Claimant Gerald Catalano was injured at work delivering packages for UPS in Staten Island, New York. But he filed a claim for workers’ compensation benefits in New Jersey, telling the Judge that “it would be to his benefit to seek compensation under New Jersey’s jurisdiction rather than New York as he would be entitled to a permanent disability award and a higher weekly benefit.” UPS asserted a defense of ‘lack of jurisdiction’ and moved to dismiss the claim petition.
How is jurisdiction established in New Jersey Workers’ Compensation Courts? The Courts look at the following factors:
1. Residence of the petitioner. This is simple: does the claimant reside in New Jersey? Even if the injured worker was injured in another state, and the contract of hire stated that another state’s workers’ compensation law would be applied, a resident of New Jersey can claim New Jersey jurisdiction based upon residence. In Parks v. Johnson Motor Lines, 156 N.J. Super. 177 (App. Div. 1978), the appellate panel found that the New Jersey residence of an injured worker and the fact that a substantial part of his employment was carried out in New Jersey was sufficient for New Jersey jurisdiction even though the accident occurred in Pennsylvania and the contract of employment provided that North Carolina’s law would govern.
Residence alone, without the presence of the other factors, is not likely sufficient to create jurisdiction in New Jersey.
2. Respondent’s location. Is the respondent located in New Jersey? If not, the Court will consider ‘significant contacts’ with New Jersey, such as selling products here, soliciting business in New Jersey, or advertising in New Jersey.
3. Place of Hire. A contract of hire made in New Jersey, by itself, is not enough to create jurisdiction in New Jersey workers’ compensation courts.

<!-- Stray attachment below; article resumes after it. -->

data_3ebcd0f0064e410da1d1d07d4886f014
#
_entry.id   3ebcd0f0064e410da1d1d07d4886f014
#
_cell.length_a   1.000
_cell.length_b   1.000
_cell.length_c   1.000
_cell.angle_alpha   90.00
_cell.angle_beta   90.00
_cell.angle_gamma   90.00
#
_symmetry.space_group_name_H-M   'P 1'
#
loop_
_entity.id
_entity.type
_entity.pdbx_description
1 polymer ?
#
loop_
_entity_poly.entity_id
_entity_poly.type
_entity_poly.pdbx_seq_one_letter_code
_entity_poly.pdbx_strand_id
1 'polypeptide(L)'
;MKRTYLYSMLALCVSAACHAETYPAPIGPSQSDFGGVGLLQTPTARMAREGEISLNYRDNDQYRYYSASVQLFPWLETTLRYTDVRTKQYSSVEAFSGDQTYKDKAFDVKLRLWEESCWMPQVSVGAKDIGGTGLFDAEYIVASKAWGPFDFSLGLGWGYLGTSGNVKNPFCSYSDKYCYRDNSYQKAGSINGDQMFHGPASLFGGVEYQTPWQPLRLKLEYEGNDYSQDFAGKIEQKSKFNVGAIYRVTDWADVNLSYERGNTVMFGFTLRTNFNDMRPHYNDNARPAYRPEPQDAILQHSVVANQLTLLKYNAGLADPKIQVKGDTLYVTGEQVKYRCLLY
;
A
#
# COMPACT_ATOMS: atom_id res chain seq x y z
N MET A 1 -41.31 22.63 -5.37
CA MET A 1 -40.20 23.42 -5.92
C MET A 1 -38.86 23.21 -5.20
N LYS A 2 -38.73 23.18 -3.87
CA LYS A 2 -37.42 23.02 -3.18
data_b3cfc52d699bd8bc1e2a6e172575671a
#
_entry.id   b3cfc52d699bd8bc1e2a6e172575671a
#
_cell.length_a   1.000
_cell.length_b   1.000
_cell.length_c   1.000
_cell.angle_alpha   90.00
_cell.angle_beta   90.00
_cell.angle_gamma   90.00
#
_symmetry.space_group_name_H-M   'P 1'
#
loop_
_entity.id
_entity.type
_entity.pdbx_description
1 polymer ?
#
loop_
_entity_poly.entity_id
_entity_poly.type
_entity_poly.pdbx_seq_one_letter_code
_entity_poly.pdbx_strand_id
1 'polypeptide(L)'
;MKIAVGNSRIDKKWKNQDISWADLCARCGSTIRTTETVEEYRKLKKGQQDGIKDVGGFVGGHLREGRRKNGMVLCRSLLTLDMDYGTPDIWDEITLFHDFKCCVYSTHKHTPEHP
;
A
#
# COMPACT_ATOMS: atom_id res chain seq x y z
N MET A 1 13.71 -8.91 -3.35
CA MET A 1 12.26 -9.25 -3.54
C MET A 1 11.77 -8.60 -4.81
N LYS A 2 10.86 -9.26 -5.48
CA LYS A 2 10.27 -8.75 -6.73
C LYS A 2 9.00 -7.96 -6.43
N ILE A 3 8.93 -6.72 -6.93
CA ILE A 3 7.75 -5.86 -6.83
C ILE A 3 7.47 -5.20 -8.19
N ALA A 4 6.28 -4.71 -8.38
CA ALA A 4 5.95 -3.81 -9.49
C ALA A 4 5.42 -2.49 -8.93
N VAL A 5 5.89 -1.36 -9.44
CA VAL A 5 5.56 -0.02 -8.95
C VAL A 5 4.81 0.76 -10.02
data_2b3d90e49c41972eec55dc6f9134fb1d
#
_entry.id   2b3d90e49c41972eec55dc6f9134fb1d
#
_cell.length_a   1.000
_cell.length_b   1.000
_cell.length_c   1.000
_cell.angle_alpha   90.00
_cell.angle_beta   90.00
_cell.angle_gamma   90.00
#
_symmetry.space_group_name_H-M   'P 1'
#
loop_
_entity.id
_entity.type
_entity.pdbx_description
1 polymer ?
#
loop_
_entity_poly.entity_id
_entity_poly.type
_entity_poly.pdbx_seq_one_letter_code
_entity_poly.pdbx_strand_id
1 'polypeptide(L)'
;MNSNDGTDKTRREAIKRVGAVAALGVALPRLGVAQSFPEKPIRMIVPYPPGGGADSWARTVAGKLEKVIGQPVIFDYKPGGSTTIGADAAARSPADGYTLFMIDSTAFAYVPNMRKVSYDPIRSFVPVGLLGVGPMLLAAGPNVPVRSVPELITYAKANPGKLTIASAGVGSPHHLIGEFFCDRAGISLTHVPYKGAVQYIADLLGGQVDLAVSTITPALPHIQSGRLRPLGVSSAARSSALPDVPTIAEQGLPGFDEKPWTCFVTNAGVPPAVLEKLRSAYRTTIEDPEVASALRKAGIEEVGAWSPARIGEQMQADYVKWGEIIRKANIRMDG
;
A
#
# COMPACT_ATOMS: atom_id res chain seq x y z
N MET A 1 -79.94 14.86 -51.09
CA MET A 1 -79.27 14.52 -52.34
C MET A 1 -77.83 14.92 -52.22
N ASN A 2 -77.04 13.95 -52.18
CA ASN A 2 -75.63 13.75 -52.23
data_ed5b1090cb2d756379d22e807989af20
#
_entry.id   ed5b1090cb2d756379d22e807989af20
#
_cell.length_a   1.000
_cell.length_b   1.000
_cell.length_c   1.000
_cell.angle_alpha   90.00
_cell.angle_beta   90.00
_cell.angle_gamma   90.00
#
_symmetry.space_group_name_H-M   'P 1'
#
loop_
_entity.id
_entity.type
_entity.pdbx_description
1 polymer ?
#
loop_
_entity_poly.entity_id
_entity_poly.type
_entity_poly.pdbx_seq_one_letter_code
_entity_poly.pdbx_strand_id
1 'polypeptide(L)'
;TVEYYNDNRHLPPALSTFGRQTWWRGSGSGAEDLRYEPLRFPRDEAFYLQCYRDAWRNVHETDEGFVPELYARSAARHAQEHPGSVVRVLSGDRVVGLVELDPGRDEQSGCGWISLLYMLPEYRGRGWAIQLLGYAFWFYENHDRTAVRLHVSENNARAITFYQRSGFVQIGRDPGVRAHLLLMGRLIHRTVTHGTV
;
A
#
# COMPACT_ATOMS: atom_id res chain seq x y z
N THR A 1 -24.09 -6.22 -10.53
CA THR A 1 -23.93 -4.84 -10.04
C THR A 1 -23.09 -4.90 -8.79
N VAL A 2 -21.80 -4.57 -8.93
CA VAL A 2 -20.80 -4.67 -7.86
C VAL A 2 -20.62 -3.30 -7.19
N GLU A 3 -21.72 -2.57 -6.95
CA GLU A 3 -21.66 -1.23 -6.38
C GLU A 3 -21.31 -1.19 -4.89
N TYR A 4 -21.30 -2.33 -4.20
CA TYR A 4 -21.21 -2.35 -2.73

4. Location of Accident. If the accident which injured the employee took place in New Jersey, while the petitioner was in the course and scope of her employment, then jurisdiction in New Jersey Workers’ Compensation Court is created.
5. Place where the contract of hire was made; and
6. Place where workers’ compensation jurisdiction was established by agreement between the parties. Williams v. Port Authority, 175 N.J. 82, 87-88 (2003).
In Catalano the petitioner admitted that he lived in Staten Island, worked out of the Staten Island UPS terminal, and that he was delivering in Staten Island when the injuries occurred. However, the claimant argued that he was a member of a Teamster’s local based in New Jersey and the name of the business unit he reported to was the ‘Central Jersey Division.’ The claimant also stated that he took his initial employment physical at UPS’s Edison, New Jersey plant (ten years earlier) and drove as a ‘probationary employee’ for two weeks in New Jersey at the start of his employment (also ten years before the accident).
The Workers’ Compensation Judge ruled that Catalano could not establish jurisdiction for his claim in New Jersey court. The ruling was found that the employment took place in New York, as did the residence of the claimant and the place of injury. The claimant’s minor contact within New Jersey were not enough to establish jurisdiction in NJ WC Court.
Case: Catalano v. UPS, N.J. App Div. 39-2-7061 (Decided March 9, 2010).